Former President TrumpDonald TrumpUkraine's president compares UN to 'a retired superhero' Collins to endorse LePage in Maine governor comeback bid Heller won't say if Biden won election MORE on Monday lashed out at Senate Minority Leader Mitch McConnellAddison (Mitch) Mitchell McConnellOn The Money — Democrats rush to finish off infrastructure Biden employs flurry of meetings to unite warring factions GOP senators say Biden COVID-19 strategy has 'exacerbated vaccine hesitancy' MORE (R-Ky.), incensed by a forthcoming book that reports McConnell urged former Attorney General William BarrBill BarrWoodward: Milley was 'setting in motion sensible precautions' with calls to China Barr-Durham investigation again fails to produce a main event Virginia governor's race enters new phase as early voting begins MORE to push back on Trump's falsehoods after November's election.
Trump implied that had McConnell intervened to block the certification of President BidenJoe BidenUkraine's president compares UN to 'a retired superhero' Biden touts 'progress' during 'candid' meetings on .5T plan Biden to tap law professor who wants to 'end banking as we know it' as OCC chief: reports MORE's electoral votes, the Senate GOP leader would not be in a position where he is navigating bipartisan infrastructure talks.
"Had Mitch McConnell fought for the Presidency like he should have, there would right now be Presidential Vetoes on all of the phased Legislation that he has proven to be incapable of stopping," Trump said in a Monday statement, reiterating his belief that Republicans lost both Senate runoff races in Georgia in January because of McConnell.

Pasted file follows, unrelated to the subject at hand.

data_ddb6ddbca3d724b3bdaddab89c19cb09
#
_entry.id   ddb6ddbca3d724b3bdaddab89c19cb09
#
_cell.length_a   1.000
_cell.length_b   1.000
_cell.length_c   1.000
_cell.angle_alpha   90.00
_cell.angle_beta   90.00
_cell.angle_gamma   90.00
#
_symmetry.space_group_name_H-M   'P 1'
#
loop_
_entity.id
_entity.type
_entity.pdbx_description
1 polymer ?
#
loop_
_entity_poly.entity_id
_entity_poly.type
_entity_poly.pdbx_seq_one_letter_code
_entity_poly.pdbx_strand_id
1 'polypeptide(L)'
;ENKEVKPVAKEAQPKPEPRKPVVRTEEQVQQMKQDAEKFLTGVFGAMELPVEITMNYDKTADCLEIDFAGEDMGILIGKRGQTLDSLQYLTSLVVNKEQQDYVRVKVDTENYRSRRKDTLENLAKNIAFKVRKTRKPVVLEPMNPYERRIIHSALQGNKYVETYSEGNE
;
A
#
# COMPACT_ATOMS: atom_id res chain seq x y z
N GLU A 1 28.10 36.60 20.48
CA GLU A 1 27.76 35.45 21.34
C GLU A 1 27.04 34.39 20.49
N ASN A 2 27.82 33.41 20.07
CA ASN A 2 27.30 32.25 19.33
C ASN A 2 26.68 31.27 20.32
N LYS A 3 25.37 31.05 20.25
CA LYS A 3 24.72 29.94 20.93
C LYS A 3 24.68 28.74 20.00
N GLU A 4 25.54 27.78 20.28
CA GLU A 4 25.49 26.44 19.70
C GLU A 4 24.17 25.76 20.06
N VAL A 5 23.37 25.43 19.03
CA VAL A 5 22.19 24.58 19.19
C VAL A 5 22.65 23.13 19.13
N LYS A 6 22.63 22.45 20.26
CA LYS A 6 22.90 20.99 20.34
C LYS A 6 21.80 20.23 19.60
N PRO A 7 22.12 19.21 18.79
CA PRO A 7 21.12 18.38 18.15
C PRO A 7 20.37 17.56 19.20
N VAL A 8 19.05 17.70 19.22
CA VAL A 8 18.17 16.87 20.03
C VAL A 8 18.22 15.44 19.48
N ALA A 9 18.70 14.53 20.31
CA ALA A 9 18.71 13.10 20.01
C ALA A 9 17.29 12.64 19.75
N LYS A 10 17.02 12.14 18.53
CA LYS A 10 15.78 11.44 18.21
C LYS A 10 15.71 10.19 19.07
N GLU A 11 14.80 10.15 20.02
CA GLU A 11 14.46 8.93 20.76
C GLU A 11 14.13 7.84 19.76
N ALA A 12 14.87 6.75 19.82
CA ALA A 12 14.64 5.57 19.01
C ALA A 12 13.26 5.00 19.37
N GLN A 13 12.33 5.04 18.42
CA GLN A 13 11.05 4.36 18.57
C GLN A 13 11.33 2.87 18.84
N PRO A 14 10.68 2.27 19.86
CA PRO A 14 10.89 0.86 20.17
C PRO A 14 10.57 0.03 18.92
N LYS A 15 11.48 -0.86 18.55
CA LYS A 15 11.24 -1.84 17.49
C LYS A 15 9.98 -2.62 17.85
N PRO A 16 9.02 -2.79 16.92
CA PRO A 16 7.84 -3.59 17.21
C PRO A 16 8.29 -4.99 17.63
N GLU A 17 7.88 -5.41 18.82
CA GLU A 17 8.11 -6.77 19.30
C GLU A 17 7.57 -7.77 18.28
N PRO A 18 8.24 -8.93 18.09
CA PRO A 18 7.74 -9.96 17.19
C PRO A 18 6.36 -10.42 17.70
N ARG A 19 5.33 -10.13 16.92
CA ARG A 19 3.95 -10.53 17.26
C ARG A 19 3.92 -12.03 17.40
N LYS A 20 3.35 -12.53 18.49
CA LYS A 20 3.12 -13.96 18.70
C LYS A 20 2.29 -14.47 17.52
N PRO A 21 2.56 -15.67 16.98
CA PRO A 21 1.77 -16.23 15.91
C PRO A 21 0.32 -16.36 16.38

"He never fought for the White House and blew it for the Country," Trump said. "Too bad I backed him in Kentucky, he would have been primaried and lost!"
Trump has, over the past 24 hours, been fixated on a newly published excerpt from ABC News correspondent Jonathan Karl's upcoming book, "Betrayal," in which Barr described the rapidly deteriorating relationship he had with Trump as the then-president became more entrenched in his belief that the 2020 election was fraudulent.
Barr told Karl that McConnell, at the time the Senate majority leader, had urged him to push back against Trump's falsehoods, worrying that Trump's rhetoric would cost the GOP in January's Senate runoff elections in Georgia. Democrats went on to win both races and control of the Senate as a result.
"Now it was revealed that Barr was being pushed to tell lies about the election by Mitch McConnell, another beauty, who was worried about damaging the Republicans chances in the Georgia runoff," Trump said in a statement late Sunday. "What really damaged the Senate Republicans was allowing their races to be rigged and stolen, and worse, the American people to no longer believe their vote matters because spineless RINOs like Bill Barr and Mitch McConnell did nothing."
Trump's statements attacking McConnell are his latest broadsides against the Republican leader, who easily won reelection in 2020. McConnell has previously brushed off Trump's criticisms, saying in late April the party is "looking to the future, not the past."
McConnell and Trump worked together throughout Trump's four year term to pass the GOP agenda, but the two have not spoken in months.
Senate Republicans have blamed Trump's false claims of widespread voter fraud for damaging them in Georgia, where the losses cost them the Senate majority. Though McConnell voted to acquit Trump in his second impeachment trial, he also denounced him from the Senate floor as "morally responsible" for the Jan. 6 attack on the Capitol, where a pro-Trump mob breached the building for hours.